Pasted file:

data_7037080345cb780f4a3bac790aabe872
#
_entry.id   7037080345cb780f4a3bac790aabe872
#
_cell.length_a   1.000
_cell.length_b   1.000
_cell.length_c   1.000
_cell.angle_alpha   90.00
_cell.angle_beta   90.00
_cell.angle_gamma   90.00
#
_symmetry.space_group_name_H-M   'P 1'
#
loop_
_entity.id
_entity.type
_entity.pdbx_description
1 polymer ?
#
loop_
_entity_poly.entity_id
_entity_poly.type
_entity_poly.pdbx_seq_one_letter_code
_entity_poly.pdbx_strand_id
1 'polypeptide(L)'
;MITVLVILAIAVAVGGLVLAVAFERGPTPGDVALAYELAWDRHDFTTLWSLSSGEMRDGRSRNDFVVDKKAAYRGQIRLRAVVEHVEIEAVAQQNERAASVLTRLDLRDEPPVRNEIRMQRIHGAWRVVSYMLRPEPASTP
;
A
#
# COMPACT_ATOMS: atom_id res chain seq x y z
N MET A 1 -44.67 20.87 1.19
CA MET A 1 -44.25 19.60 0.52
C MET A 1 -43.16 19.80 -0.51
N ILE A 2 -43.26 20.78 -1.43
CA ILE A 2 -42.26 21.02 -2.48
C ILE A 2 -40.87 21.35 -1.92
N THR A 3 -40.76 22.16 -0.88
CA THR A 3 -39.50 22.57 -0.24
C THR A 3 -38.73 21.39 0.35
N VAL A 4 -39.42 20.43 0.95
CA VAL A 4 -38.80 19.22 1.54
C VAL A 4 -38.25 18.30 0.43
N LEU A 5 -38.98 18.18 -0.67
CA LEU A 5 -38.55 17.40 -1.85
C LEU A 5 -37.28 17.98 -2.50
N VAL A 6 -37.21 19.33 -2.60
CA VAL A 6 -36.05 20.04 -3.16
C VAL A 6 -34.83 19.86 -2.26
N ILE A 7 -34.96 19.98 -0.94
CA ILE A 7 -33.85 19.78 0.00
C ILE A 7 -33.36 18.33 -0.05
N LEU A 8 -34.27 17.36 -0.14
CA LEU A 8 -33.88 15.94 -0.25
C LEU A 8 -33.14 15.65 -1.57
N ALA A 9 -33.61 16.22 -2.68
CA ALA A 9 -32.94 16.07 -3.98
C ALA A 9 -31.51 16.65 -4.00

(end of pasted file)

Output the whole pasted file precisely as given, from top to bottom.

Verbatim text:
data_7037080345cb780f4a3bac790aabe872
#
_entry.id   7037080345cb780f4a3bac790aabe872
#
_cell.length_a   1.000
_cell.length_b   1.000
_cell.length_c   1.000
_cell.angle_alpha   90.00
_cell.angle_beta   90.00
_cell.angle_gamma   90.00
#
_symmetry.space_group_name_H-M   'P 1'
#
loop_
_entity.id
_entity.type
_entity.pdbx_description
1 polymer ?
#
loop_
_entity_poly.entity_id
_entity_poly.type
_entity_poly.pdbx_seq_one_letter_code
_entity_poly.pdbx_strand_id
1 'polypeptide(L)'
;MITVLVILAIAVAVGGLVLAVAFERGPTPGDVALAYELAWDRHDFTTLWSLSSGEMRDGRSRNDFVVDKKAAYRGQIRLRAVVEHVEIEAVAQQNERAASVLTRLDLRDEPPVRNEIRMQRIHGAWRVVSYMLRPEPASTP
;
A
#
# COMPACT_ATOMS: atom_id res chain seq x y z
N MET A 1 -44.67 20.87 1.19
CA MET A 1 -44.25 19.60 0.52
C MET A 1 -43.16 19.80 -0.51
N ILE A 2 -43.26 20.78 -1.43
CA ILE A 2 -42.26 21.02 -2.48
C ILE A 2 -40.87 21.35 -1.92
N THR A 3 -40.76 22.16 -0.88
CA THR A 3 -39.50 22.57 -0.24
C THR A 3 -38.73 21.39 0.35
N VAL A 4 -39.42 20.43 0.95
CA VAL A 4 -38.80 19.22 1.54
C VAL A 4 -38.25 18.30 0.43
N LEU A 5 -38.98 18.18 -0.67
CA LEU A 5 -38.55 17.40 -1.85
C LEU A 5 -37.28 17.98 -2.50
N VAL A 6 -37.21 19.33 -2.60
CA VAL A 6 -36.05 20.04 -3.16
C VAL A 6 -34.83 19.86 -2.26
N ILE A 7 -34.96 19.98 -0.94
CA ILE A 7 -33.85 19.78 0.00
C ILE A 7 -33.36 18.33 -0.05
N LEU A 8 -34.27 17.36 -0.14
CA LEU A 8 -33.88 15.94 -0.25
C LEU A 8 -33.14 15.65 -1.57
N ALA A 9 -33.61 16.22 -2.68
CA ALA A 9 -32.94 16.07 -3.98
C ALA A 9 -31.51 16.65 -4.00